Do Natural Mentors Moderate the Association Between Perceived Discrimination, Problematic Alcohol Use, and Academic Success Among Black College Students? A Mixed Methods Study

Hussain, Saida, Psychology - Graduate School of Arts and Sciences, University of Virginia
Hurd, Noelle, Department of Psychology, University of Virginia

Black Americans are at greater risk of initiating substance use during emerging adulthood in relation to other developmental periods. Previous research has identified perceived experiences of discrimination as a key contributing factor to substance use among Black emerging adults. Experiences of discrimination are particularly prevalent for Black Americans in majority White settings and previous research suggests that Black emerging adults may engage in problematic alcohol use to cope with discriminatory experiences which may, in turn, yield negative consequences for academic performance. Research has demonstrated that the presence of a natural mentor (a non-parental adult from a youth's pre-existing social network who provides support and guidance) is associated with positive psychosocial and academic outcomes among emerging adults. The proposed study employed a mixed methods design. Study participants were Black college students (n=118) completing their first year of study at a predominantly White Institution (PWI) in the mid-Atlantic region of the United States. Path analysis was used to determine if natural mentors may offset the potential negative effects of perceived discrimination on academic success via increased problematic drinking. Subsequently, semi-structured interviews were administered to a subset of students (n=12) and their natural mentors (n = 10) in an attempt to better understand potential causal associations between perceived discrimination, problematic drinking, and academic performance as well as to better explicate the mechanisms through in which natural mentors may help offset these associations. Contrary to study hypotheses, quantitative findings revealed that students who reported greater experiences of perceived discrimination had higher GPAs. Qualitative findings indicated that students perceived a range of discriminatory experiences and found many ways to cope including processing the event, talking about it with friends, and working harder academically. Students reported using perceived experiences as a motivator to excel academically. Natural mentors were also an important resource for students when they experienced discrimination. They imparted racial socialization messages unique to the academic context, as well as messages found in the racial socialization literature. The qualitative findings may help to explicate the lack of expected associations in the quantitative sample. The findings of the current study underscore the importance of access to supportive adults who can create a safe space for Black students at PWIs.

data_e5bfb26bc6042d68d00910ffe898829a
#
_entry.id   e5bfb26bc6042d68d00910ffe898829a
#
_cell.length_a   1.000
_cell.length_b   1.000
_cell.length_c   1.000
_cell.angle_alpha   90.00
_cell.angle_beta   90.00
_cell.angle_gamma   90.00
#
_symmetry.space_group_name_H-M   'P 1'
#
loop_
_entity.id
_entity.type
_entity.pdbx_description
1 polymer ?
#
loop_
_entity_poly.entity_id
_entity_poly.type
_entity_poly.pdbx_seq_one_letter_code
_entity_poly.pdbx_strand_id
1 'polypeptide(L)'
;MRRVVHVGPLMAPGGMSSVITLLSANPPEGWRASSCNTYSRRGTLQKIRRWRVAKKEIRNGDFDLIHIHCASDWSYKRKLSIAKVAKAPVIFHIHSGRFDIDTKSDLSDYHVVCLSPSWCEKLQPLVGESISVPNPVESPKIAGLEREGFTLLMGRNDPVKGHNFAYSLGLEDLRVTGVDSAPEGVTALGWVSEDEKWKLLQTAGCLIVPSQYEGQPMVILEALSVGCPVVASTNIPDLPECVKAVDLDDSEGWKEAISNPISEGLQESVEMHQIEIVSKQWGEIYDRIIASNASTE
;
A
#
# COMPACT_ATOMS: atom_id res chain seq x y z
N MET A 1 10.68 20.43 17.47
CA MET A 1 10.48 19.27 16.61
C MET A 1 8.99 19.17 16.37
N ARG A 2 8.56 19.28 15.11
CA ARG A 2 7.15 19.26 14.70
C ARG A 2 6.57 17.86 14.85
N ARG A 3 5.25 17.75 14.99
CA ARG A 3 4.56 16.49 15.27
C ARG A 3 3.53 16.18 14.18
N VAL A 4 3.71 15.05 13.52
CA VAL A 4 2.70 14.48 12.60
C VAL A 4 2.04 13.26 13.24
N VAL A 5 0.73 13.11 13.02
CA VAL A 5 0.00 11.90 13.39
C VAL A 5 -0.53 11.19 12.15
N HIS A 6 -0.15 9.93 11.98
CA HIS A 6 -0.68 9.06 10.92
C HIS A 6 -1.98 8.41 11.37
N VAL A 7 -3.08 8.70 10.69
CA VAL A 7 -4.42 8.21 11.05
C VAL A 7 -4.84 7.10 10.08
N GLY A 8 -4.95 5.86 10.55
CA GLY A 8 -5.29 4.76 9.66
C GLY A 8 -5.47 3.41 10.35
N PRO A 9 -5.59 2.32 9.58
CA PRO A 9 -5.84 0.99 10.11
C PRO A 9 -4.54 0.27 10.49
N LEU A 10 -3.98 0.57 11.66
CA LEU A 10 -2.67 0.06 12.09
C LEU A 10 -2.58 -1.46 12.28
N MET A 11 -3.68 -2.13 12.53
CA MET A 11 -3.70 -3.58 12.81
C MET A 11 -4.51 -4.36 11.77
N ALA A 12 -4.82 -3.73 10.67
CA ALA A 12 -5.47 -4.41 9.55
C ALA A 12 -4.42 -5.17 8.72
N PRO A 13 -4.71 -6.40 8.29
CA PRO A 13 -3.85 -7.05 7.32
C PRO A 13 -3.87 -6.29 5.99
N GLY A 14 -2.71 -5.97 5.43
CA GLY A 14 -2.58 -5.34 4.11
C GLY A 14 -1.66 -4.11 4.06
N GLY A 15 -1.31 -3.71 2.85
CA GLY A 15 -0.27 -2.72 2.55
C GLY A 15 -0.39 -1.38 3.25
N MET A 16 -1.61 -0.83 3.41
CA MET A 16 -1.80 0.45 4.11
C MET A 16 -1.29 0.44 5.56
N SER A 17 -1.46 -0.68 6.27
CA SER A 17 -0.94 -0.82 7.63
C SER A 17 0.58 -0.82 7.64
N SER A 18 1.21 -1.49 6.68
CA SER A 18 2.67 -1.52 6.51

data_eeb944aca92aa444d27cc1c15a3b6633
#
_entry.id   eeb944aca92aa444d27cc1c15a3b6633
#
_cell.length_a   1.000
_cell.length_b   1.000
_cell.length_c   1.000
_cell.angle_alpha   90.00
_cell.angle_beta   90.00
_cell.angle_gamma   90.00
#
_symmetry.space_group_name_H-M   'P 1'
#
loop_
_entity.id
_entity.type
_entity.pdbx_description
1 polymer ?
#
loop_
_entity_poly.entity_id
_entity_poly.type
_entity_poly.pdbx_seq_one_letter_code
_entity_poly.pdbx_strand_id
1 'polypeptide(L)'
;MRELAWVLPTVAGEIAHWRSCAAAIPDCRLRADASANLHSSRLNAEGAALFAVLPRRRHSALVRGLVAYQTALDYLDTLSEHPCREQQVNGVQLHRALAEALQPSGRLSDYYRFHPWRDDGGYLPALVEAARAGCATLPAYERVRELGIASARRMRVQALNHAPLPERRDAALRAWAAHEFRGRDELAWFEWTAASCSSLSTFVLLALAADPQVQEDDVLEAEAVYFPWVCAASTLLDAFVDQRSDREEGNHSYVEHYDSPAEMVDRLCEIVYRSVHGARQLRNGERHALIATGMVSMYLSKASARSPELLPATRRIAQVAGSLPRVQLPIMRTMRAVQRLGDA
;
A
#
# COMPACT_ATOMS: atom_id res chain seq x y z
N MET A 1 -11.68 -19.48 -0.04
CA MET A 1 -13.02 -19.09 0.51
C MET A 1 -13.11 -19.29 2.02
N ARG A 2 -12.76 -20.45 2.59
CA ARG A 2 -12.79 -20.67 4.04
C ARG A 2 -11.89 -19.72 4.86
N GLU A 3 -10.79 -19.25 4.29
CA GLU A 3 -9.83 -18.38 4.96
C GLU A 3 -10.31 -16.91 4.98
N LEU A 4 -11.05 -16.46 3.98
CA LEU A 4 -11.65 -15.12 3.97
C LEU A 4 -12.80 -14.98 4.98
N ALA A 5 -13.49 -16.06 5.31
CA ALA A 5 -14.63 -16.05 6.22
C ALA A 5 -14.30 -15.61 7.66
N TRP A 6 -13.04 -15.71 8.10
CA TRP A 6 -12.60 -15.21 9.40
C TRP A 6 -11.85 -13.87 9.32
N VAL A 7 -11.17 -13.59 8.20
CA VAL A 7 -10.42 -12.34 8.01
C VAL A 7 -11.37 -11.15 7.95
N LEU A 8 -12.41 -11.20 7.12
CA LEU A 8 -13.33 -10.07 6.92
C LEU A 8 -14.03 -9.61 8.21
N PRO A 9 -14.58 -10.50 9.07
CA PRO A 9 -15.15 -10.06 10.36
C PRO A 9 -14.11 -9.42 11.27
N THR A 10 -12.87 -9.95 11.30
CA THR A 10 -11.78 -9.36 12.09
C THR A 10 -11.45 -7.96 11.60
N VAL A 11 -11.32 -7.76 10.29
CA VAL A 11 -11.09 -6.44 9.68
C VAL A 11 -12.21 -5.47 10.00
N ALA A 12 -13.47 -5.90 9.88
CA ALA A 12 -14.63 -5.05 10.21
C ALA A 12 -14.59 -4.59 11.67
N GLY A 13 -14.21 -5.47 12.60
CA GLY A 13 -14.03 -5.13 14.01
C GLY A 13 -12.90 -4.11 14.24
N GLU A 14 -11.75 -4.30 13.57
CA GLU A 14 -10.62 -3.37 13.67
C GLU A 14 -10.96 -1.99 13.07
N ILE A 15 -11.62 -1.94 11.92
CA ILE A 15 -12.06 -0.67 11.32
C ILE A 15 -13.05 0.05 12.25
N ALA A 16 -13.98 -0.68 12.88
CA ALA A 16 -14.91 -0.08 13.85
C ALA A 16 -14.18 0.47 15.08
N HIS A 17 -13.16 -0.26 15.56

PHD (Doctor of Philosophy)
black college students, natural mentoring relationships, academic success, problematic alcohol use, mixed-methods
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